Evidence-Based Oncology
May 2024
Volume 30
Issue 5
Pages: SP374

Follow-Up Needs for Blood Cancer Survivors May Determine Best Type of Provider


Differing characteristics of the patient and their disease may mean certain providers—academic oncologists, community oncologists, and primary care physicians—may be best suited for follow-up care.

For patients with blood cancers, follow-up care consisting of management of psychosocial consequences, promotion of a healthy lifestyle, and disease prevention may be better addressed by primary care physicians (PCPs) than oncologists, according to a study published in Cancer Medicine.

The study, conducted in Germany, found most survivors of blood cancers were receiving care at a university hospital and a minority were actually being care for by community oncologists or PCPs. The researchers evaluated follow-up care received by survivors from the University Hospital of Essen using a questionnaire.

Patient meeting with physician | Image credit: buritora -

Patient meeting with physician

Image credit: buritora -

“Given the favorable prognosis of many types of blood cancer, there is a wealth of information about long-term treatment side effects, secondary diseases, and quality of life. How and by whom follow-up care is delivered, however, remains largely unexplored,” the authors noted.

Follow-up can be provided in different ways. In one model, oncologists provide follow-up care related to cancer and general practitioners provide other health care at the same time. In another model, survivors of cancer are transferred to PCPs for continued care. In a more complex model, oncologists and general practitioners have complementary roles.

The prospective part of the Aftercare in Blood Cancer Survivors study compared follow-up institutions identified in an earlier retrospective part of the study and these follow-up physicians completed questionnaires that included information on the physician’s characteristics; the patient’s diagnosis, comorbidities, and follow-up frequency; and prospective document of disease detection, counseling for disease prevention, and more.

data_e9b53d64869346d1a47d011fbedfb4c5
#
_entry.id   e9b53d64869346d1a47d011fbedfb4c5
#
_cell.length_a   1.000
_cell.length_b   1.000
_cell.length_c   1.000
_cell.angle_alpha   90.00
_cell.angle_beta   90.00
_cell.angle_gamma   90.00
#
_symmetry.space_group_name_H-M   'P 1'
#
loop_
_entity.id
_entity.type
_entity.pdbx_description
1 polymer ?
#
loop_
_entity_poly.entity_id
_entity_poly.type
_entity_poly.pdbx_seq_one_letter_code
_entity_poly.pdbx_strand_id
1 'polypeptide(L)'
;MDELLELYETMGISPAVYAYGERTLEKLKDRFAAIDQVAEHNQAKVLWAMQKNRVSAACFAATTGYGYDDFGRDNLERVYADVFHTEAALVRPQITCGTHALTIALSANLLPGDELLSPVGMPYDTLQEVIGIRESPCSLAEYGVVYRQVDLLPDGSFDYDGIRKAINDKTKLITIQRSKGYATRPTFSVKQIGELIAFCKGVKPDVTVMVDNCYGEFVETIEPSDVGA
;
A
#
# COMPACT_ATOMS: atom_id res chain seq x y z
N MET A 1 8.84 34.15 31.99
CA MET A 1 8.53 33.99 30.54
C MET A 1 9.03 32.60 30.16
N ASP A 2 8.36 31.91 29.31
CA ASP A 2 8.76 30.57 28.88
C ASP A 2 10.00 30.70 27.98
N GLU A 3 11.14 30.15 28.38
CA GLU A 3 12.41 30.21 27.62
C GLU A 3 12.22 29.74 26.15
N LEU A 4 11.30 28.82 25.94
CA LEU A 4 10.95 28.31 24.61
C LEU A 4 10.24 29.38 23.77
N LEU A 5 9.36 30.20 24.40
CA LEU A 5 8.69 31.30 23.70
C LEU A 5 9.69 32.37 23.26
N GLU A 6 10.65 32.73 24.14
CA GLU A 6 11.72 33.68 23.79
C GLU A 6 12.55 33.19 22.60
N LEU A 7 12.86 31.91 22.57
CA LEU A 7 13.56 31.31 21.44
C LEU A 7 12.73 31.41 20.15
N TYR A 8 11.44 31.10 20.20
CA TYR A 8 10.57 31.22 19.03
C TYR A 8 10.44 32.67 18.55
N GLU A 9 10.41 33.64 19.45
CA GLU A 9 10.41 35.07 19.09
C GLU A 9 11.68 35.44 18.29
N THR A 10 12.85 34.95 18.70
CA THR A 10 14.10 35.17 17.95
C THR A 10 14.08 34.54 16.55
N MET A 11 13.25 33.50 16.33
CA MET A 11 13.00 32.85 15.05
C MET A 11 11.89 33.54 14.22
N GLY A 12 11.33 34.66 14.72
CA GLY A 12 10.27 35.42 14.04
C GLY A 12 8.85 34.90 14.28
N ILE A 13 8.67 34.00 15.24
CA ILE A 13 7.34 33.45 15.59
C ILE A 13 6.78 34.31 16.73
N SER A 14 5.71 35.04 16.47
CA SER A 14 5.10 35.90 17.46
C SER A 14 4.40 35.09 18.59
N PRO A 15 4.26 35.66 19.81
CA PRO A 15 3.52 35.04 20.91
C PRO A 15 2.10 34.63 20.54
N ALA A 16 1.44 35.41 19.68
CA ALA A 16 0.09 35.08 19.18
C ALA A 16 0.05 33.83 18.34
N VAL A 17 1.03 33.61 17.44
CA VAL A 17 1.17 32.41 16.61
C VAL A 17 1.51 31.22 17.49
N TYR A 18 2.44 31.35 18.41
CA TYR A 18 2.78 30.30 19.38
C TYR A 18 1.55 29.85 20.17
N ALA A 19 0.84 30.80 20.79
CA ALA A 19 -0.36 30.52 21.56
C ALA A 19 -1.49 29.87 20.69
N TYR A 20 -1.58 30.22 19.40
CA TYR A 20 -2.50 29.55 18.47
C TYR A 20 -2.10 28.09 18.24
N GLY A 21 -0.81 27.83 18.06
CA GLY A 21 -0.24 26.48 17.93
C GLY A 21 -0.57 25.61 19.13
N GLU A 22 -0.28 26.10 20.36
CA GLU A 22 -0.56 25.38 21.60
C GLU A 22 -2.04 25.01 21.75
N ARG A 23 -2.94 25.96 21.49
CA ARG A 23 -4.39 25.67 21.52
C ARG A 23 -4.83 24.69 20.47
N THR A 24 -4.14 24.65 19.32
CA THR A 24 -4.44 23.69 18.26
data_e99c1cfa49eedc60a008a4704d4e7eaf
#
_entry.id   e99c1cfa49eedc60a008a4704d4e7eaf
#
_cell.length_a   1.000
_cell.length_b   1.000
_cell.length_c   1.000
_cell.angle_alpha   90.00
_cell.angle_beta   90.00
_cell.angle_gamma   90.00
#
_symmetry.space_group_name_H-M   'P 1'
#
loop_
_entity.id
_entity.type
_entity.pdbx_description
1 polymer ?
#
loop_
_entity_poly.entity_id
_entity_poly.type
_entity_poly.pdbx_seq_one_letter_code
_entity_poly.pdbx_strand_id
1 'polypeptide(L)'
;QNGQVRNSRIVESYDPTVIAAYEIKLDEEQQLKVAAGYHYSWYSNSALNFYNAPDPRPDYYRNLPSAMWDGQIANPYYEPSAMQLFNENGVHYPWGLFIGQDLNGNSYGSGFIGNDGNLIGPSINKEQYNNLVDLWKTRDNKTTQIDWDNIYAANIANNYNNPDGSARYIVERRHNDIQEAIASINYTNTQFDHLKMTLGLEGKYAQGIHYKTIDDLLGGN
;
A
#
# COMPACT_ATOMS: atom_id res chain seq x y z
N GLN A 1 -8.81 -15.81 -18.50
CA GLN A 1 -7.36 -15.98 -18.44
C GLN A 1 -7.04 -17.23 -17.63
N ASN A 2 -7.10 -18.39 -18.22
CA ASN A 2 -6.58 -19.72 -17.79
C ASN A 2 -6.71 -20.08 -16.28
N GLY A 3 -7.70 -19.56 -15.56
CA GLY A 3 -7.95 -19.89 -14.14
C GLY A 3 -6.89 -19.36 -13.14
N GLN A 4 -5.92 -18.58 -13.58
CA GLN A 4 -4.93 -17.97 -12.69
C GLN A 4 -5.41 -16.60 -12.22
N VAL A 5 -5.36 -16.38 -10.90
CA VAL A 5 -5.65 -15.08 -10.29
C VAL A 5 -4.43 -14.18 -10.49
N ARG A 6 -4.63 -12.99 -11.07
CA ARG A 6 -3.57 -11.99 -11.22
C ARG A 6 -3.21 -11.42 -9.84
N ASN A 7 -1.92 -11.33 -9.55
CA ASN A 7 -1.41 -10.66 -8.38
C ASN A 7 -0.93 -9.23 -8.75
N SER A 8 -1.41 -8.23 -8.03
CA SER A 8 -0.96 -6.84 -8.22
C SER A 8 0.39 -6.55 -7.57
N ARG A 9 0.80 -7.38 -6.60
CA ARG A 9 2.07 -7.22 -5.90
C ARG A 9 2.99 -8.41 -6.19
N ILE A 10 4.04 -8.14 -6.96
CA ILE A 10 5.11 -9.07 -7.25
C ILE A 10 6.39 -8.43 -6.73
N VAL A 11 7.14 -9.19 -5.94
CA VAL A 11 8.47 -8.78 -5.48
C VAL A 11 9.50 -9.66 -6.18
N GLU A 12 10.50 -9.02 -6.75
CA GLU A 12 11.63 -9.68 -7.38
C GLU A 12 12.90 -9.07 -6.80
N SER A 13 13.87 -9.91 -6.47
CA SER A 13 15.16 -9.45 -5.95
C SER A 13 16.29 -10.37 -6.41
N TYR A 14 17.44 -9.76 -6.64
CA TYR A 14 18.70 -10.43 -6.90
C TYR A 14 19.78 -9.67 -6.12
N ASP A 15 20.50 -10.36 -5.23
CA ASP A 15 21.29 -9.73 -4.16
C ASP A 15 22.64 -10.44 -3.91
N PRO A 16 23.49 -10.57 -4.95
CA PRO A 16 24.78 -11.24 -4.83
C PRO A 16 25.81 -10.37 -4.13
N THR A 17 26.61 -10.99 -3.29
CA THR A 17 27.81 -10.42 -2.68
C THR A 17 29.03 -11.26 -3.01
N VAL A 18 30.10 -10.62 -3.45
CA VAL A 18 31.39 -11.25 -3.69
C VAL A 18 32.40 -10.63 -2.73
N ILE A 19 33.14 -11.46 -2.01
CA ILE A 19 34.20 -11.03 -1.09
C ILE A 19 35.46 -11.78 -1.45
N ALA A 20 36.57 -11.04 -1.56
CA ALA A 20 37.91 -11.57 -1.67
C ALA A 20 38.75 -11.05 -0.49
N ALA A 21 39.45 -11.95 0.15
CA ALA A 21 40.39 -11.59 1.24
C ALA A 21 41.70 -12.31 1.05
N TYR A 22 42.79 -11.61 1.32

A total of 1551 patients consented to participate in the study and their conditions included monoclonal gammopathy of undetermined significance (MGUS), multiple myeloma (MM), indolent non-Hodgkin lymphoma including chronic lymphocytic leukemia, myelodysplastic syndrome, myeloproliferative neoplasms including chronic myeloid leukemia (MPN/CML), aggressive non-Hodgkin or Hodgkin lymphoma, and acute myeloid or acute lymphoblastic leukemia.

The patients named 1070 physician involved in follow-up care. While 72 named no follow-up physician, 729 named 1 physician, 706 named 2 physicians, and 44 named 3 physicians. Of the physicians named, 20.8% were hematologists or oncologists (referred to as oncologists), 34.2% were internists, 36.1% were general practitioners, and 8.9% were specialists in another field. Only 13.9% of the physicians worked in a hospital, while the rest were in private practice.

A little less than half (44.7%) of physicians named consented to participate in the questionnaire, and consent was highest among oncologists (53.4%) and lowest among specialists in other fields (16.8%). Physicians in group private practice were the most likely to participate (57.7%), while those in individual private practice were the least likely (34.3%).